The ecosystem is severely disrupted, the financial system is increasingly uncontrollable, and the geopolitical structure has recently begun to appear as unstable as it has always been uneven. CEOs and politicians express their “desire for change” at every interview and voice a heartfelt “yes we can” at each photo-op. Planners and architects increasingly replace their blueprints for environments with environmental “greenprints”. And new generations of artists increasingly abandon the aesthetic precepts of deconstruction, parataxis, and pastiche in favor of aesth-ethical notions of reconstruction, myth, and metaxis. These trends and tendencies can no longer be explained in terms of the postmodern. They express a (often guarded) hopefulness and (at times feigned) sincerity that hint at another structure of feeling, intimating another discourse. History, it seems, is moving rapidly beyond its all too hastily proclaimed end.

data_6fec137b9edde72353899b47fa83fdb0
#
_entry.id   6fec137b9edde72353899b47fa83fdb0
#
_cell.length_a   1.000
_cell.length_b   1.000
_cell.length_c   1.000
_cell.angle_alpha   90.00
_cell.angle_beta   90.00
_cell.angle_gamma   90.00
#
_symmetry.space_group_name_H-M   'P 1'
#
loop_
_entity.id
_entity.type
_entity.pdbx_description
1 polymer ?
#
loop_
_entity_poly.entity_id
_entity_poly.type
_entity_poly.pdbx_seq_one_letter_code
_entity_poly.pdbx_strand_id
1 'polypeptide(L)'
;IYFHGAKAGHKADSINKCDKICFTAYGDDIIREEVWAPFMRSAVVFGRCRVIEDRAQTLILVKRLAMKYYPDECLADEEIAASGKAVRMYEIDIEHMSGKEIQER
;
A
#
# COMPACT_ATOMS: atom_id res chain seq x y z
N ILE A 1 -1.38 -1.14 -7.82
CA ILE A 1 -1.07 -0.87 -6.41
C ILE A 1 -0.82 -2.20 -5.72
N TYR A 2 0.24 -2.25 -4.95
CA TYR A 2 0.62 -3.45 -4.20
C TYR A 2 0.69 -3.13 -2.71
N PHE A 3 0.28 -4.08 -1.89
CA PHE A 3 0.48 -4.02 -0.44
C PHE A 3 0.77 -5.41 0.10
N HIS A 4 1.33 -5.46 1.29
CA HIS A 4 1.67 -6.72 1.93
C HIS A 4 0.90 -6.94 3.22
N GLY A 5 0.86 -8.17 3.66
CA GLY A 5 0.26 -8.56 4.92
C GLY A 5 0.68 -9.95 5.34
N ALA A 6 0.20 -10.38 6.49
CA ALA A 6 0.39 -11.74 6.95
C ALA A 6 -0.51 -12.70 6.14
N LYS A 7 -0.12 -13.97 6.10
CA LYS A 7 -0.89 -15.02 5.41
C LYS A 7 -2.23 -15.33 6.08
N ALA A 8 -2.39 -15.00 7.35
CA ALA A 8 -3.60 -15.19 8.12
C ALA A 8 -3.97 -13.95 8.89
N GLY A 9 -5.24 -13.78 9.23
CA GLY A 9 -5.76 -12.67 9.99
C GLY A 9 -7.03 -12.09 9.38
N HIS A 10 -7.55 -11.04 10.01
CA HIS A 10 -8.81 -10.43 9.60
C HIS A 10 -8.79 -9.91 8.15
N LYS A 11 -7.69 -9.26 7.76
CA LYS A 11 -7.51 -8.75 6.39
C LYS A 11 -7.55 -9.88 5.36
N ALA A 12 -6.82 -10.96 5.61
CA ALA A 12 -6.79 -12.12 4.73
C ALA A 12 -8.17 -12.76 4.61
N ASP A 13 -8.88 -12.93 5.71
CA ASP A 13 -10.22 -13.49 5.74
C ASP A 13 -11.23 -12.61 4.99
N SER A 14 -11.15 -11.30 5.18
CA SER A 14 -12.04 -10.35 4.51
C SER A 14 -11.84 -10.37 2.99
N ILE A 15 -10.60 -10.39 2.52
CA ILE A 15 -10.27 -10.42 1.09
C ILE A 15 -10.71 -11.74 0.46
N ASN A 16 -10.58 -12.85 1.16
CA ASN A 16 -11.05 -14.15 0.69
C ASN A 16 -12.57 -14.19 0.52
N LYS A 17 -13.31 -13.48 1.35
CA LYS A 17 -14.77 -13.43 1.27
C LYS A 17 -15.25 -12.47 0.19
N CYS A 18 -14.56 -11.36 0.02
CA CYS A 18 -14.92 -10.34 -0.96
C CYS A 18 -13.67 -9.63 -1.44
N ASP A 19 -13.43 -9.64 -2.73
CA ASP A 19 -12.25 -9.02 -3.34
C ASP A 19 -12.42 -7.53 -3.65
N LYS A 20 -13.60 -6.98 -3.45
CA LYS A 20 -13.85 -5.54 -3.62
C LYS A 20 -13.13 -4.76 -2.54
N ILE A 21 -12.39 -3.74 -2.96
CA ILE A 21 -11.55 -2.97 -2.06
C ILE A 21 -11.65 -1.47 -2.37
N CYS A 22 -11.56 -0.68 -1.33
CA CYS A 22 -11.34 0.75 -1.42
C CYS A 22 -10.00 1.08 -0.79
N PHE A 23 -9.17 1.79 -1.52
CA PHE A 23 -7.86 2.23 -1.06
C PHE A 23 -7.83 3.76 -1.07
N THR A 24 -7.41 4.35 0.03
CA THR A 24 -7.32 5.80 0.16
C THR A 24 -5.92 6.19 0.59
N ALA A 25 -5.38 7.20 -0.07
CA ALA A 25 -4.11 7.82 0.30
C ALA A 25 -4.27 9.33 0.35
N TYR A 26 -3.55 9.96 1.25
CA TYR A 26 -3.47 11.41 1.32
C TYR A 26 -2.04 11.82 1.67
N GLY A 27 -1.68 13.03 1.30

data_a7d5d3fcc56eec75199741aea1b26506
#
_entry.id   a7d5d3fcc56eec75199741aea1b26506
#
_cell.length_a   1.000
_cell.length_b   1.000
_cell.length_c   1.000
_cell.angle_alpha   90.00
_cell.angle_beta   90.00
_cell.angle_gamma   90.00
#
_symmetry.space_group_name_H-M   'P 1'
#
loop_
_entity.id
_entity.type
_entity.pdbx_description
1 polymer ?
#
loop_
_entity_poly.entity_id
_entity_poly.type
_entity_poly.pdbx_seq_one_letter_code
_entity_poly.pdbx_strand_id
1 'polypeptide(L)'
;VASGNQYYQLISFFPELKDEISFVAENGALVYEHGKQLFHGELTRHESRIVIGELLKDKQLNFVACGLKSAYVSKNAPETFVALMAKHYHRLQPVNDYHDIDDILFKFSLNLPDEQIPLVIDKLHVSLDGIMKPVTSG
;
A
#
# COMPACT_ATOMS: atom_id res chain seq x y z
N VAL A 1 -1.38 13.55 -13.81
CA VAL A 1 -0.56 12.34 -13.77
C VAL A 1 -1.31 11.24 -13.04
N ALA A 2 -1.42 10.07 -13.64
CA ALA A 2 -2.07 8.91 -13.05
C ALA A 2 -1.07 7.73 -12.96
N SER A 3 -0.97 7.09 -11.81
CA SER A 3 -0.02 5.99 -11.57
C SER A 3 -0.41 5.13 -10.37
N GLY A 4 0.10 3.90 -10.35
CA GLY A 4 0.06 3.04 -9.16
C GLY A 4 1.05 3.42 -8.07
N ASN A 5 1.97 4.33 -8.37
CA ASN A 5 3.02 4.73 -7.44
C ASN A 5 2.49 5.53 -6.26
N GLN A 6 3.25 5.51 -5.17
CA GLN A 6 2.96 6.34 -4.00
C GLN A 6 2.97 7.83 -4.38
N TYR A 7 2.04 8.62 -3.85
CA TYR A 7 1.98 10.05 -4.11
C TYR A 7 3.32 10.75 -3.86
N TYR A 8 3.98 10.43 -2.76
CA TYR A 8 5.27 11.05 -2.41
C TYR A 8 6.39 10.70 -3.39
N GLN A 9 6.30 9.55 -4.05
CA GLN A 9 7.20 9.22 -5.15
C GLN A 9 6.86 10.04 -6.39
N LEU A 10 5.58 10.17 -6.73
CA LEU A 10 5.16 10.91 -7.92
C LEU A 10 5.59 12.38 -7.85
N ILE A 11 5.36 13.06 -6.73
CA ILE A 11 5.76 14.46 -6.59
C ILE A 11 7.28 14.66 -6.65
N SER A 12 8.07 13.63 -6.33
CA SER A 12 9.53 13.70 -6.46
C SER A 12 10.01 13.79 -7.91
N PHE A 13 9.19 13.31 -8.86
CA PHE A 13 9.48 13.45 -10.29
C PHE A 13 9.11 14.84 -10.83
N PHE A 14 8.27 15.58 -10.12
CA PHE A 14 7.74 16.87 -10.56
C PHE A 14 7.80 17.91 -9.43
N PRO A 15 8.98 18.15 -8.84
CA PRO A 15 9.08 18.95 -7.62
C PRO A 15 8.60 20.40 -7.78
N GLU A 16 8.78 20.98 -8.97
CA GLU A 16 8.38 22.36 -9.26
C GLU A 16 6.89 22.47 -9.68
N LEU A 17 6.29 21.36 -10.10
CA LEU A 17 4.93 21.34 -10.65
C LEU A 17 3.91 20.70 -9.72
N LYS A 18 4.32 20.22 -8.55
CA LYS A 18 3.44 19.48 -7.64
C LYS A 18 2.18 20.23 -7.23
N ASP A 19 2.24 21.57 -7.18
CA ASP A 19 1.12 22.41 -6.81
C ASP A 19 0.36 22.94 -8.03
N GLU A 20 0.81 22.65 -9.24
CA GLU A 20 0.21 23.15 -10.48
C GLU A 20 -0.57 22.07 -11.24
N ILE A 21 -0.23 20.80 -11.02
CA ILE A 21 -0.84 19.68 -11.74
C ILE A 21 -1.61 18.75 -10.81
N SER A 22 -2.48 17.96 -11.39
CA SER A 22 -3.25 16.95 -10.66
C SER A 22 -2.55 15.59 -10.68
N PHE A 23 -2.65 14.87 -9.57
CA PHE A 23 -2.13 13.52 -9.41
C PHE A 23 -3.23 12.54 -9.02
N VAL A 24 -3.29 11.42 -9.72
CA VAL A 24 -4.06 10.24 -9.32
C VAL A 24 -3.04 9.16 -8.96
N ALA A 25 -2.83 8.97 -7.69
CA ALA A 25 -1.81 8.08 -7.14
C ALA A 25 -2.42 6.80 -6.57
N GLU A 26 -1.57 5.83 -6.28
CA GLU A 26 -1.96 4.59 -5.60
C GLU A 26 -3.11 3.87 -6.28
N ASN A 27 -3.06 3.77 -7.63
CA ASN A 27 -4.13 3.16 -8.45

In this essay, we will outline the contours of this emerging structure of feeling. We will first discuss the debate about the alleged demise of “the” postmodern and the apparent rise of another modernism. We will argue that this modernism is characterized by the oscillation between a typically modern commitment and a markedly postmodern detachment. We will call this structure of feeling metamodernism. According to the Greek–English Lexicon the prefix “meta” refers to such notions as “with”, “between”, and “beyond”. We will use these connotations of “meta” in a similar, yet not indiscriminate fashion. For we contend that metamodernism should be situated epistemologically with (post) modernism, ontologically between (post) modernism, and historically beyond (post) modernism. And finally, we will take a closer look at some tendencies that exemplify the current dominant sensibility, in particular the Romantic turn in contemporary aesthetics.
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